Name of the environmental zone: Environmental zone Ghent - Belgium
Date of entry into effect of the zone: 01-01-2020
Type of environmental zone: Permanent, 24 hours a day
Not allowed to drive (temporarily): Information currently unavailable
Not allowed to drive (permanently): Country of registration: all except Belgium, Netherlands
Vehicle class: cars, campers (M1), buses (M2, M3), vans (N1), trucks (N2, N3)
Type of fuel: petrol, diesel, LPG, CNG
Euronorm: 0-1 (petrol, LPG, CNG), 0-4 (diesel)
Badge/registration/authorisation: Entry with registration only
Fines: 150-350 €
Area/extension of the environmental zone: The municipality of Ghent, that means the city centre, is the only area affected by the environmental zone. This area is bordered by the city ring R40, which is not affected by it. Furthermore, the regional road N430, which leads through the environmental zone, the highway B401 exit E17, which goes towards the city centre and leads to the access road N422 to König Albert Park, are not affected.
Contact of the environmental zone and exceptions: City of Gent, Botermarkt 1, 9000 Gent; email@example.com
Exemptions: Information currently unavailable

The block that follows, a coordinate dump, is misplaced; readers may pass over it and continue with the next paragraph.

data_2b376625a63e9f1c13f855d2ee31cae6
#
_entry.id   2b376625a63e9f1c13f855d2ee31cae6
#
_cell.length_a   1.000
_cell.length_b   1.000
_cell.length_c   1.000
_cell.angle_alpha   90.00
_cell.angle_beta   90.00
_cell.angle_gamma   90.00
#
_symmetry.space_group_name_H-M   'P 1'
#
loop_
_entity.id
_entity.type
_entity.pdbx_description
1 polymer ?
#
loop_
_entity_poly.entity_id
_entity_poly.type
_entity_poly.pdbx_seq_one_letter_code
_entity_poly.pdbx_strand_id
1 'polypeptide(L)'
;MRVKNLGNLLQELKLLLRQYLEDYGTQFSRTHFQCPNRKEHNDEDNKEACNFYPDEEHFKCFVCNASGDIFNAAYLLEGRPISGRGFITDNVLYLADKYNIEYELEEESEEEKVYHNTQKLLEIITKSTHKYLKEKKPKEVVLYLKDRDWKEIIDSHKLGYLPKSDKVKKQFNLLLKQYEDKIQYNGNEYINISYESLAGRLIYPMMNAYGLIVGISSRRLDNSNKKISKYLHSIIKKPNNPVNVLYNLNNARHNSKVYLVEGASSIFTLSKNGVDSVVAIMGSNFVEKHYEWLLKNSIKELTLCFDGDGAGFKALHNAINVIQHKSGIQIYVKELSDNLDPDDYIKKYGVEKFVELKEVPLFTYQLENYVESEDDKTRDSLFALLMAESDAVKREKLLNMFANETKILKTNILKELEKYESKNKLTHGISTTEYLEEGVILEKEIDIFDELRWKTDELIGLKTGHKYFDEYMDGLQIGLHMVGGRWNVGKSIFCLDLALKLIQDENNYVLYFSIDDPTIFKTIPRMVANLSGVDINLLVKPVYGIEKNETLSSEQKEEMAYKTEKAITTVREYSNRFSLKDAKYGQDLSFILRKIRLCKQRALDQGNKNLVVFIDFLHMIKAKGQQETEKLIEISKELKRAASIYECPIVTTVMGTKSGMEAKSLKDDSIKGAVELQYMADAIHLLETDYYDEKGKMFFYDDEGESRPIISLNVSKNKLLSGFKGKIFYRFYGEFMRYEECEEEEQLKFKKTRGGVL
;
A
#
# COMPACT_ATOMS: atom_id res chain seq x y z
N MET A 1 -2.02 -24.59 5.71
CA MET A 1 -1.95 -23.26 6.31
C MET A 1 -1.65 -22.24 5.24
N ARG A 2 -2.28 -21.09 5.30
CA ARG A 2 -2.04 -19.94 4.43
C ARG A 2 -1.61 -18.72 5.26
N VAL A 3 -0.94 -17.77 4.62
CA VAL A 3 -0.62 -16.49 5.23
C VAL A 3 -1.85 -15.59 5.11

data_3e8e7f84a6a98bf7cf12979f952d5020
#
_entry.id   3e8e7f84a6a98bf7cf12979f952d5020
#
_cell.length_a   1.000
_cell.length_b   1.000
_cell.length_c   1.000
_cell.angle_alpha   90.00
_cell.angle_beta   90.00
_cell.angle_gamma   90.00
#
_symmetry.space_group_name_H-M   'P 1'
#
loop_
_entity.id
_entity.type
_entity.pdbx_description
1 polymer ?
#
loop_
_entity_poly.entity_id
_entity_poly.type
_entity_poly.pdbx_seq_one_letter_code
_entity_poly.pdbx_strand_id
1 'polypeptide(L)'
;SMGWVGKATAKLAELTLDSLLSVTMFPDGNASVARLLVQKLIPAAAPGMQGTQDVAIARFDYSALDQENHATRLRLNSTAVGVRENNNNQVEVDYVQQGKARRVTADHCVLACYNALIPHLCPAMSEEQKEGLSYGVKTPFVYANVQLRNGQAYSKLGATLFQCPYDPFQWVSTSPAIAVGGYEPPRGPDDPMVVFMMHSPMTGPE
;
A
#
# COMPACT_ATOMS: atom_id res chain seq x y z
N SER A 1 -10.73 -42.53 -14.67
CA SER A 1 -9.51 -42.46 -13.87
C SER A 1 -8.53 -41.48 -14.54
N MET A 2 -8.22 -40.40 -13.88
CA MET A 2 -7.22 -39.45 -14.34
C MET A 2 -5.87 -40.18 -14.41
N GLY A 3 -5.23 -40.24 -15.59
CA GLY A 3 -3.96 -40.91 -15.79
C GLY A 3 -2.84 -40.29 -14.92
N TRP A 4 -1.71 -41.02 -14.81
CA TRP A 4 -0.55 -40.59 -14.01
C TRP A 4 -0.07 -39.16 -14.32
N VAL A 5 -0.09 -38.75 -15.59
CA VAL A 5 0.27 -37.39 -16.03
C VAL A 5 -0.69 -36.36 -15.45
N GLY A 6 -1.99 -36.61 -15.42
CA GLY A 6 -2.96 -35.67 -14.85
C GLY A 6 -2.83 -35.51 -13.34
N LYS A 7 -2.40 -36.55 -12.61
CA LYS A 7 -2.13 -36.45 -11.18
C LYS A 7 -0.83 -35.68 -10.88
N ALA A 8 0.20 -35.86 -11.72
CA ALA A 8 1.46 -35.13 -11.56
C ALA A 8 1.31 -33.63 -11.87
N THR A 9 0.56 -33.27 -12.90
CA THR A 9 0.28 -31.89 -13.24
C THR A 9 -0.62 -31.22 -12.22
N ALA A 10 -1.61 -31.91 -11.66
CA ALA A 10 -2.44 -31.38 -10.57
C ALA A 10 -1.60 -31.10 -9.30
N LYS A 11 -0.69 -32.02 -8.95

Do I need stickers or registrations?
How do I recognize the low emission zone?
Good to know...
All current driving bans and further information are available in our Green-Zones App.
Which means of transport will get us the furthest for our money? A test shows why diesel vehicles are still so popular and that public transport is not an alternative for many people.
The Spanish metropolis is to become completely car-free in 10 years. This would give the city the strictest environmental zone in Europe.
The vehicles emit up to 12 times more CO2 than the manufacturers claim. Some experts suspect cut-off devices which deliberately make the measured values appear low.
Significantly fewer people in Europe die as a result of air pollution. Driving bans and cleaner cars contribute to this improvement.
40 km/h almost everywhere - the city brakes drivers against harmful noise pollution in the entire city area. This means they have to pay for the city's failure to take action.
The consequences of air pollution cost Europeans up to €11,361 per person every year.
The sale of new petrol and diesel cars will be banned sooner than planned. The country is thus putting pressure on the automotive industry, including on the European continent.
Wet cleaning of the street of the fine dust hotspot Neckarktor was intended to remove the dangerous particles from the ground. Now the city is stopping this pointless measure.
According to a study from Strasbourg, children who live near busy roads have millions of particles of ultra-fine dust in their urine. Now there are calls for more and stricter environmental zones.
The new Euro norm is expected to be on the roads in 2025 and could thus ban many existing burners from European roads